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Mortgage offset vs personal savings acct

Discussion in 'Accounting & Tax' started by Steven Marples, 1st Sep, 2016.

  1. Steven Marples

    Steven Marples Member

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    I’m looking for some advice on a positively geared investment property.

    House 850k
    Mortgage 550k
    Rent 610 pw
    No depreciation (old house)
    Personal savings of 35k and growing

    The mortgage has an offset facility into which I can add funds to reduce the amount of interest due on the mortgage. If I have spare personal funds, is it better to put them in the IP offset or in a separate personal savings account?

    I know that I will lose potential tax benefit of higher interest to offset the profit on the property. But it will also mean that I make a higher (albeit taxable) profit on the IP. The alternative is to put them into a personal savings account.

    Personal savings are at about 3% but the mortgage is just over 4%.

    How do I work out which is best?

    Many thanks
    Steven
     
  2. thatbum

    thatbum Well-Known Member

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    I think the net results are the same if the interest rates on your loan and savings are the same, so in this case, the offset is better.
     
  3. Terry_w

    Terry_w Solicitor, Finance Broker, CTA Business Member

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    Would you rather earn 4% or 1% interest?

    Offset will be better because the interest rate is higher.

    But if you are considering putting your money in someone else's savings account it may work out different as the tax payer will be different.
     
  4. Terry_w

    Terry_w Solicitor, Finance Broker, CTA Business Member

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    3% savings account sounds high - but even if you can get that rate it would be better in the offset.

    Just do the maths.
     
  5. Peter_Tersteeg

    Peter_Tersteeg Finance broker and strategist Business Member

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    A 'good' savings account will probably earn 3% in interest. You'll also pay tax on that interest so on average people would loose about a third. You'd net 2% on a savings account.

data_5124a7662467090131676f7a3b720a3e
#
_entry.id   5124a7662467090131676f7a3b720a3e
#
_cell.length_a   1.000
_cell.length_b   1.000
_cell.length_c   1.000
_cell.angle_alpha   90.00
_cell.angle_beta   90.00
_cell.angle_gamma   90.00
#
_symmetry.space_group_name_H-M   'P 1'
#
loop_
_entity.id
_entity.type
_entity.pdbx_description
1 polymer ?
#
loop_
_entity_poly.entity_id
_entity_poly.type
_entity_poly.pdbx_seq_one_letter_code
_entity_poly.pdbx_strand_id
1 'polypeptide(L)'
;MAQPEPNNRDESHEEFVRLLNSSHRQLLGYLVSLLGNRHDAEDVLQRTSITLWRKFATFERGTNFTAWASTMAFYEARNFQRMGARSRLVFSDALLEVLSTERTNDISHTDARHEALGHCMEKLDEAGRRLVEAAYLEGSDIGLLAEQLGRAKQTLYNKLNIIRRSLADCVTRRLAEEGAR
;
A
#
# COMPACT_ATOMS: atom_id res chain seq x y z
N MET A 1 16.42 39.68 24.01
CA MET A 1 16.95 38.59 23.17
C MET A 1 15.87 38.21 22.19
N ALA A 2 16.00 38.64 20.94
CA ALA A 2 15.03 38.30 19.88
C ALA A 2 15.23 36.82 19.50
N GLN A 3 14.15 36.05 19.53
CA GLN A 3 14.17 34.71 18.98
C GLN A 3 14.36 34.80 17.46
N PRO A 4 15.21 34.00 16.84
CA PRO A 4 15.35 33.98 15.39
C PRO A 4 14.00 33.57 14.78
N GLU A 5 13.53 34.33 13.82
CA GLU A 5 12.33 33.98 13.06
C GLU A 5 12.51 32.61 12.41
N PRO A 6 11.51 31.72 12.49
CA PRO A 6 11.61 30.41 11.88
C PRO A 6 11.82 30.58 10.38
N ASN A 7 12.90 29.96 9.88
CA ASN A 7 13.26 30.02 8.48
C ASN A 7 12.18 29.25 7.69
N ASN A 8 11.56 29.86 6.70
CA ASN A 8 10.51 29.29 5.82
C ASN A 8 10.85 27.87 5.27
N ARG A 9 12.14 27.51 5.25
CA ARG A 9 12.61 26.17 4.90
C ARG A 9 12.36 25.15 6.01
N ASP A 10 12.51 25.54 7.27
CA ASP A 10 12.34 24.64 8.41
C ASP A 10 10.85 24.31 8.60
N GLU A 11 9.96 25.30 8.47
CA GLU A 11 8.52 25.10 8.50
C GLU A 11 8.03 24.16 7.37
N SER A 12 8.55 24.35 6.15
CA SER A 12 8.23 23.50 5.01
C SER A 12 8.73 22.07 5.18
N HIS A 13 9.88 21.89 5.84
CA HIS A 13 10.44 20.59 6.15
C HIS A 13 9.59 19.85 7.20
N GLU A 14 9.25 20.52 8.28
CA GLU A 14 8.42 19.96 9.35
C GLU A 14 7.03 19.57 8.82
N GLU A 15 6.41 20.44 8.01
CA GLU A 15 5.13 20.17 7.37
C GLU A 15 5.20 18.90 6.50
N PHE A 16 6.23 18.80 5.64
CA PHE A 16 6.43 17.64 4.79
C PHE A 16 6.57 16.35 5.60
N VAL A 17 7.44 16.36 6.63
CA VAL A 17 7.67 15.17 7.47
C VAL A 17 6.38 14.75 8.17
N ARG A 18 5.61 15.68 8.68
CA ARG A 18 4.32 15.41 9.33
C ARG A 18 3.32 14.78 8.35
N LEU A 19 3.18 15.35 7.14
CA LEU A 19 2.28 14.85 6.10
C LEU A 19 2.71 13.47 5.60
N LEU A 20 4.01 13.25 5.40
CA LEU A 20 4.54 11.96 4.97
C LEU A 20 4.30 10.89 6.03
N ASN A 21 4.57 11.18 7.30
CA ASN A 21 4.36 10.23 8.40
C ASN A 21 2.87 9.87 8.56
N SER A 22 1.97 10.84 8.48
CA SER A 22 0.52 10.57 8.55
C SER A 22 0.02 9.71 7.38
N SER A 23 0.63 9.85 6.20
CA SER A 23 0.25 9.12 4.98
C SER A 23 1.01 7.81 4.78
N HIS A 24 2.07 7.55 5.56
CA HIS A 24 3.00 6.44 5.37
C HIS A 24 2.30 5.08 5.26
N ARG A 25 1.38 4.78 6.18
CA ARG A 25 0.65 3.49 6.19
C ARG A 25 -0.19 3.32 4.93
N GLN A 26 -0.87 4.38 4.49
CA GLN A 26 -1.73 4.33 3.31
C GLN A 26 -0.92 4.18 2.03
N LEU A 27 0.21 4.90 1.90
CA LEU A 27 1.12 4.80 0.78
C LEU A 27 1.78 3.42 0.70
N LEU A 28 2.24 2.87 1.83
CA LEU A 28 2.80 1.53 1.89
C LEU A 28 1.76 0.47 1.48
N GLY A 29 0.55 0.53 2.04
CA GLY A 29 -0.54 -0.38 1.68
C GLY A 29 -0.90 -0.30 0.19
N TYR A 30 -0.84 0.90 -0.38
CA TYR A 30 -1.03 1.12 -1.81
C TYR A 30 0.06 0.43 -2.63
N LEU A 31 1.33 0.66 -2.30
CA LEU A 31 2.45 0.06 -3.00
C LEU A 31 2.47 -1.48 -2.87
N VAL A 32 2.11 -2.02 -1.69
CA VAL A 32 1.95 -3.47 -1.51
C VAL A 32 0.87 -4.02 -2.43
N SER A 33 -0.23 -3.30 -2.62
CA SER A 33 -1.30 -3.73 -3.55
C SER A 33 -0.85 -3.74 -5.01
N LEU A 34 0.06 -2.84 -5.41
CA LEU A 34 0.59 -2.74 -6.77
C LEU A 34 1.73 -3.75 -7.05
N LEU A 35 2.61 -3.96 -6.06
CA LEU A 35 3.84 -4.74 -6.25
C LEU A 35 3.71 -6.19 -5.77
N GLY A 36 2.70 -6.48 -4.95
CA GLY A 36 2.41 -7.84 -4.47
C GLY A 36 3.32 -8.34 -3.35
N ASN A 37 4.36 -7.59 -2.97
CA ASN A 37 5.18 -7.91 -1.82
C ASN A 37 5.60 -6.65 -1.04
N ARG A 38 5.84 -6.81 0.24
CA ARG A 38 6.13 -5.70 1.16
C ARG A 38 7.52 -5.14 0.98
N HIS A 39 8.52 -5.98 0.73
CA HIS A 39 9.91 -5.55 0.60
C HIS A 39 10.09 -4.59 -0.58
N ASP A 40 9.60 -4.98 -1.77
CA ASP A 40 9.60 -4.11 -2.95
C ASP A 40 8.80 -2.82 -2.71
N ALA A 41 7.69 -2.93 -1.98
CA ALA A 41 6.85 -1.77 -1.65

The offset account will save you at least 4% in interest. It's a saving, so it means there's no payment made, so no tax payable.

    Most likely your net return from an offset account is at least twice that of a savings account.
     
  6. Terry_w

    Terry_w Solicitor, Finance Broker, CTA Business Member

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    Peter - tax would be payable because it results in less interest being charged which results in higher income.
     
  7. House

    House Well-Known Member Premium Member

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    Re depreciation, has a QS actually looked at it or is it a guess that it's not depreciable?
     
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  8. Jess Peletier

    Jess Peletier Mortgage Broker - Australia Wide Business Member

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    Do you have a partner who doesn't work? If so, putting the funds in a saving acct in their name can work out well if you're a high income earner. The partner won't have to pay any tax on the interest, and you keep your deductions.
     
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  9. Steven Marples

    Steven Marples Member

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    I do have a partner, we're not married but have a child so do a joint tax return. She does not work at the moment. Can we still save on tax in this way? I thought that all our finances were just rolled up together. Is this not the case?
     
  10. Daniel Taborsky

    Daniel Taborsky Well-Known Member Premium Member

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    Say your partner doesn't work and he/she can earn interest in a savings account of 3%. That's an after tax return of 3% because he/she is below the tax free threshold.

    If you're saving 4% interest when your money is in an IP offset account and your marginal tax rate is 34.5% (including the Medicare levy) that's an after tax return of 2.62% (4% x (1-0.345). The difference is greater if you're on a higher tax rate.

    Of course if you have a PPR then any money you save from a PPR offset account is tax free so all bets are off.
     
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  11. Terry_w

    Terry_w Solicitor, Finance Broker, CTA Business Member

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    Keep in mind there are various consequences to putting your money in other people's accounts - make sure you document it as either a loan or a gift.
     
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  12. Daniel Taborsky

    Daniel Taborsky Well-Known Member Premium Member

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    There's no such thing as a joint tax return. You each do your own individual tax returns.
     
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